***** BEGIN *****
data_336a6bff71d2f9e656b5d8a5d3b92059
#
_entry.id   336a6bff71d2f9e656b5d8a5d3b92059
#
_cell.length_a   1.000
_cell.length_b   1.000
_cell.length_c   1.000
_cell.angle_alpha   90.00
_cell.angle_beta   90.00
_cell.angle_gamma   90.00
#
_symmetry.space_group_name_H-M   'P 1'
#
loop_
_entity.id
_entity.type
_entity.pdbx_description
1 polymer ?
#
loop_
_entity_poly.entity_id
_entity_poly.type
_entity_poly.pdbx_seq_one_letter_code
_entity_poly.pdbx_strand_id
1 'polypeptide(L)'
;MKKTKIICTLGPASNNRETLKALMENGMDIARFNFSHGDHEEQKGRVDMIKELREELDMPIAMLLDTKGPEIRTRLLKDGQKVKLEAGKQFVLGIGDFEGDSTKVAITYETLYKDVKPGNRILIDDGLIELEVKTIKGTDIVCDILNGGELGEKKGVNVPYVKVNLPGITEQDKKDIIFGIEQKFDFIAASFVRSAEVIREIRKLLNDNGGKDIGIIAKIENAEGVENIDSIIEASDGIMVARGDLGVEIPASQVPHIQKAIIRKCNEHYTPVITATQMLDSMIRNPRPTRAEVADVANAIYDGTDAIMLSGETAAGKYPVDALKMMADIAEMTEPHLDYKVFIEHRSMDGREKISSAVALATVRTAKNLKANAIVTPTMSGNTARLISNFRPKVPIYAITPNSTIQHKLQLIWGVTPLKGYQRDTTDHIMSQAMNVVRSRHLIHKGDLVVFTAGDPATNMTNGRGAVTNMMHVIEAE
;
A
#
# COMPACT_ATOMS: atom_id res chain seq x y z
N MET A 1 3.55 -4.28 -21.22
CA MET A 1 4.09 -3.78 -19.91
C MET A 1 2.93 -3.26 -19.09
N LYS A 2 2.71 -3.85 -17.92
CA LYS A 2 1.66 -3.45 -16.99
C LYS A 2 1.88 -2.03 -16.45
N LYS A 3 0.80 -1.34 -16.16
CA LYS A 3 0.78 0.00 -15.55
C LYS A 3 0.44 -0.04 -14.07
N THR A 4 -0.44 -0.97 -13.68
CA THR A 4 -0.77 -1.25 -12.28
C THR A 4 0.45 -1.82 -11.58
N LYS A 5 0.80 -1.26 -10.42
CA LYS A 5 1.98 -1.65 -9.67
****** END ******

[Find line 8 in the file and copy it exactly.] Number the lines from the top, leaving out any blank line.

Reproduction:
_cell.angle_alpha   90.00